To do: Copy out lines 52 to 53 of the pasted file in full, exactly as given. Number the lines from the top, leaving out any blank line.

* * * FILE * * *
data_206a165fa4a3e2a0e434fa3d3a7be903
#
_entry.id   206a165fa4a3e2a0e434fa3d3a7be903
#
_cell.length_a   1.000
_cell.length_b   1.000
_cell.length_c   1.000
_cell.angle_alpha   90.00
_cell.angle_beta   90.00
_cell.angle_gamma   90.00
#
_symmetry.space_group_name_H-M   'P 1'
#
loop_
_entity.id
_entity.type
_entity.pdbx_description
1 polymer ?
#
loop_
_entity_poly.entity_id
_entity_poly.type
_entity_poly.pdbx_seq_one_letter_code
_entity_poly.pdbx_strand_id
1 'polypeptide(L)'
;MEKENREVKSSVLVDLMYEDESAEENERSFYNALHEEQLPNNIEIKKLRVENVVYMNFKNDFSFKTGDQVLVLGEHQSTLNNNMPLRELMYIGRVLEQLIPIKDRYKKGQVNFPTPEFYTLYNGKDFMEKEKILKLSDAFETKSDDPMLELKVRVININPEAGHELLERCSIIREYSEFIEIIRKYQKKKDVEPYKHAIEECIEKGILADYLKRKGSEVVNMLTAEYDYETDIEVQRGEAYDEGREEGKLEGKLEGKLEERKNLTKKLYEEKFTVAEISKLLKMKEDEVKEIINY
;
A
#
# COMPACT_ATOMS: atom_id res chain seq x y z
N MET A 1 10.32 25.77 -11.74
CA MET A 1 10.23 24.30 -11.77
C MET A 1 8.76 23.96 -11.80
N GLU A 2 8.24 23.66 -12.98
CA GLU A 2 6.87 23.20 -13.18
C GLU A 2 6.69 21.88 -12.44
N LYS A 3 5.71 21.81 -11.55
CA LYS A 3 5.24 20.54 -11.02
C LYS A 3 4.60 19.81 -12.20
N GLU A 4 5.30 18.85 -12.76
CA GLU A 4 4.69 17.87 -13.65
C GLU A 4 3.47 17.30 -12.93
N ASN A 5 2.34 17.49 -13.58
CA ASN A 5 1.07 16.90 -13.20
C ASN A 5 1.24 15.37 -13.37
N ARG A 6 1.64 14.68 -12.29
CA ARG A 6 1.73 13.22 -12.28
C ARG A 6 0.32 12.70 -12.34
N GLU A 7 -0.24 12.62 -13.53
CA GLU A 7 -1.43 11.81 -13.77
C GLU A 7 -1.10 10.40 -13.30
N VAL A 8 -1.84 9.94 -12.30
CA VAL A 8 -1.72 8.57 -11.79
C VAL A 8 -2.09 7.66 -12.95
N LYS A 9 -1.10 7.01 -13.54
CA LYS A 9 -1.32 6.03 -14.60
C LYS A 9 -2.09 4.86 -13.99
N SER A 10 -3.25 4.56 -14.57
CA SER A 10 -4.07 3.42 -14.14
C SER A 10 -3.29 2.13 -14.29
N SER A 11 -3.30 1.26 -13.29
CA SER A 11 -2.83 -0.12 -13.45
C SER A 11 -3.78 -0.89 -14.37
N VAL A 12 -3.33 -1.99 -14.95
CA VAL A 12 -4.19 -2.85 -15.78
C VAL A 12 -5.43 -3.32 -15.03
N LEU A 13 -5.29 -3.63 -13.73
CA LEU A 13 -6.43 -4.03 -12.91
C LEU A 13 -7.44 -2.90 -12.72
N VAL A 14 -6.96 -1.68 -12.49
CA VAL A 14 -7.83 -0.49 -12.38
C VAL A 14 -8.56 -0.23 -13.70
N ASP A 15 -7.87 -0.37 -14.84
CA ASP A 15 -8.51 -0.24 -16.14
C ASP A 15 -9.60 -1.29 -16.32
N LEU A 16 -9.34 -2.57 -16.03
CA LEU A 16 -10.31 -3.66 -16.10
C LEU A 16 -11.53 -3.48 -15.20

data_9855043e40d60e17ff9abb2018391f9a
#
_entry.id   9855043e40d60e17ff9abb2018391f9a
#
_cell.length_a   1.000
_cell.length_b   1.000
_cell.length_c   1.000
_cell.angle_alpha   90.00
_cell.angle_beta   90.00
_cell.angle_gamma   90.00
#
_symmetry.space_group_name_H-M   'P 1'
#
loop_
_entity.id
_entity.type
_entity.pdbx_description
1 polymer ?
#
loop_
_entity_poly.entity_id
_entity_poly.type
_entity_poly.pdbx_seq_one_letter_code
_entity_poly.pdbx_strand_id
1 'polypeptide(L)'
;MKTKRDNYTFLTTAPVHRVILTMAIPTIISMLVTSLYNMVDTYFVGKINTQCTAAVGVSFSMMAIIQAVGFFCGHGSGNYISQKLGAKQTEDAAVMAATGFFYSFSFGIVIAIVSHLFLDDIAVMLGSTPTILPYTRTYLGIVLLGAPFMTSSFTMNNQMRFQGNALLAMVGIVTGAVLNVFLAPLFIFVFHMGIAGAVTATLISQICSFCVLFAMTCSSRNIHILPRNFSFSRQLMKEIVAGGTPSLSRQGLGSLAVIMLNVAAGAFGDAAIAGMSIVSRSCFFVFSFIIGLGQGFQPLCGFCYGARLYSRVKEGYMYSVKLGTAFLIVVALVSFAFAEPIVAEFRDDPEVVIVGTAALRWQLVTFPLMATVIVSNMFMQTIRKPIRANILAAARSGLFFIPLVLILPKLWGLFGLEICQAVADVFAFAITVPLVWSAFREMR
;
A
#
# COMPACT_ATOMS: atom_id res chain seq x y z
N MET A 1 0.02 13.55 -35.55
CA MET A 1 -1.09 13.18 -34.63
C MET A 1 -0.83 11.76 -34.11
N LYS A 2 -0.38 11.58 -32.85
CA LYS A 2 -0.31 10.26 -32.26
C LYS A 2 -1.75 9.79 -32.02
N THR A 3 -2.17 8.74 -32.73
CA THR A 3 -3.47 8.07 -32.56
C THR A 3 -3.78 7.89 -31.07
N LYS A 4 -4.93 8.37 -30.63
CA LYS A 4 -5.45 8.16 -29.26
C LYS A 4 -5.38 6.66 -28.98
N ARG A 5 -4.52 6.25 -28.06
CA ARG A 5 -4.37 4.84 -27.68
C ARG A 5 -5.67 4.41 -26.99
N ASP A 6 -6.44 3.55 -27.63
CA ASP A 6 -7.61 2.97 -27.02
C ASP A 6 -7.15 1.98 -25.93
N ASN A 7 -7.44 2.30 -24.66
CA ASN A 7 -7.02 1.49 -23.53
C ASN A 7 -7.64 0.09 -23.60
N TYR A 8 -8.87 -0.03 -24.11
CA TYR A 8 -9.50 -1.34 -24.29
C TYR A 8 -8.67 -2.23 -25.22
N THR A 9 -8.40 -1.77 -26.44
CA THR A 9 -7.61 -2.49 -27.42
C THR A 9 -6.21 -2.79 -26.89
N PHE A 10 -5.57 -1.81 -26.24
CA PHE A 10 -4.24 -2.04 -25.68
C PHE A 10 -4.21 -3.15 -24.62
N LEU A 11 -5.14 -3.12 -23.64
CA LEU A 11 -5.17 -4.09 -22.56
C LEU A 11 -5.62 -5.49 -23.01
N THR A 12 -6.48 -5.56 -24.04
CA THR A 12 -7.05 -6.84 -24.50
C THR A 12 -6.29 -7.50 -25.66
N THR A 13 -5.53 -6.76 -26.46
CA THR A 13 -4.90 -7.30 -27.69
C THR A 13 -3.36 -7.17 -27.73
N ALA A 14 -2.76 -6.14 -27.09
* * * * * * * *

N VAL A 8 -1.84 9.94 -12.30
CA VAL A 8 -1.72 8.57 -11.79